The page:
Modern violent conflicts and wars have not only direct but also indirect and structural causes and aspects, such as poverty, hunger, political discrimination, domestic or geopolitical competition and rivalries.
In most cases, multi-layered, direct and indirect causes and aspects play a role. Many of these – such as political discrimination, human rights abuses, and unjust distribution – are more apparent on a national or domestic level, whereas others require an analysis on a regional and/or international level, such as proxy wars, the effects of climate change and environmental destruction, competition for export markets and global resources, free-trade agreements, etc. The indirect and structural causes and aspects of violent conflicts not only make it difficult to understand and analyse conflicts, but also and above all to pursue a sensible, multi-faceted approach to peace which takes these aspects into account rather than reducing itself to only ending the direct violence.
We have chosen the term “positive peace” for this dossier precisely because it accounts for these aspects and pursues a form of positive peace that goes beyond merely ending direct violence, but also seeks to deal with indirect and structural forms of violence in a preventative and sustainable way. In this spirit, we looked at various conflict contexts around the world to analyse causes, processes and possible transformations. In doing so, we were guided by the questions of: what forms of structural violence can we identify? How do these turn into direct violence? What forms of resistance and social and political movements exist against direct and indirect violence? What are left-wing political responses to direct and structural violence? What would a left-wing politics of “positive peace” look like?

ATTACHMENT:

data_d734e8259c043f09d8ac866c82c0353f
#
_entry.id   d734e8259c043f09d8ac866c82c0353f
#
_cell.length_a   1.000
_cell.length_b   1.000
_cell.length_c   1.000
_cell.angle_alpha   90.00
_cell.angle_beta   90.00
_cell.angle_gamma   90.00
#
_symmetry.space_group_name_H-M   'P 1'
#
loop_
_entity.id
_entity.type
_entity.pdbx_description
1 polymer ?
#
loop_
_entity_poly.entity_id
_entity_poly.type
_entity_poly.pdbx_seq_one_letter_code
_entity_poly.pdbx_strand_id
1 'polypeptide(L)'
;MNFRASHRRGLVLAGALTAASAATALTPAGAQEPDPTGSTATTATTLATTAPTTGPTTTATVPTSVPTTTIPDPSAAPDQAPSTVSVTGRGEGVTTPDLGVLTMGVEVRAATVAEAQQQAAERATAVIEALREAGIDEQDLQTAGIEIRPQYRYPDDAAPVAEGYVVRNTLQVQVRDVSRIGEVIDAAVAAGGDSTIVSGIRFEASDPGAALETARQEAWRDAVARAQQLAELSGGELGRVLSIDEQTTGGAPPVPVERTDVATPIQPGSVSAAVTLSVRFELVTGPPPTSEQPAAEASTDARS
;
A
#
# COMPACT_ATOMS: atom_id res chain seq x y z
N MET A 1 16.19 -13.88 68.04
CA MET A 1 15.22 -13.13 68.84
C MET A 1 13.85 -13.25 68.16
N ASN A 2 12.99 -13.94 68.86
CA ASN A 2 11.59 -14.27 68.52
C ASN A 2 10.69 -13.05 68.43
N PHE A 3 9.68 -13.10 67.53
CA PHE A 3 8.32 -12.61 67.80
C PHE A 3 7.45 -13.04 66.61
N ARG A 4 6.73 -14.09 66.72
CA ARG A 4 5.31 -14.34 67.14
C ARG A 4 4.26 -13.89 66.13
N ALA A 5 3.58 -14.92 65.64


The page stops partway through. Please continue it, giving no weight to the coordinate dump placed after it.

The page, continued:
Conflicts usually only receive international attention when they become violent. Often they are then viewed in a superficial manner, interpreted as religious or ethnic conflicts or purely as regional and geopolitical conflicts. In most cases, however, these conflicts begin as conflicts around distribution or for liberation, which are then fought out along confessional or ethnic-religious lines on the international and regional stage. Critical conflict analyses thus must analyse the roots of conflicts and explore the different actors (both national and international), conflict profiteers and the victims of the conflict, as well as their interests.
Positive peace means not only thinking about peace after the child has fallen into the well, so to speak. Rather, the sources of conflict must be taken into consideration. Moreover, conflicts are already present long before they culminate in open violence. For this reason, positive peace focuses on the roots of conflicts in order to preventatively resolve them. Conflict sources in recent decades which a policy of positive peace must observe, analyse and criticise include: political discrimination, human rights abuses, and unjust socio-economic distribution; relations of cooperation and competition between states and geopolitical blocs for export markets and global resources in the capitalist world economy, Western free-trade policies, geopolitical interest politics which quickly escalate local conflicts into proxy wars, or climate change that lays waste to large swathes of land and accelerates conflicts of distribution as a new driving factor for refugee movements. All of these things belong to the broader subject of conflict sources which must be addressed preventatively if peace is to be more than a temporary absence of war.
Conflict analysis must be followed by the question of peace policies. One rarely finds a “one size fits all” solution to conflicts like those in Mali, South Sudan or Syria. At the same time, we can identify guiding principles of a left-wing peace policy pursued with non-violent means. A left-wing politics of conflict resolution seeks to deescalate ongoing conflicts and bases its efforts on local non-violent forces. This kind of left-wing peace policy, however, can also entail de-escalation where the conflicts emerge from, such as in cases of the foreign demand for resources which are not located within the country but rather abroad, possibly even in our home countries. A left-wing politics of conflict alternatives aims towards a long-term transformation, the conditions of positive peace, whereby social and transformative justice marks the prerequisite for a long-term ceasefire.
|Leiterin des Referats Globale Aufgaben und Sondermittel, Referentin für MENA, Ernährungssouveränität, Flucht und Migration und Positiven Frieden|| Eva Wuchold|
Phone: +49 30 44310443
|Senior Fellow for Peace and Security Policy|| Ingar Solty|
Phone: +49 30 44310 - 165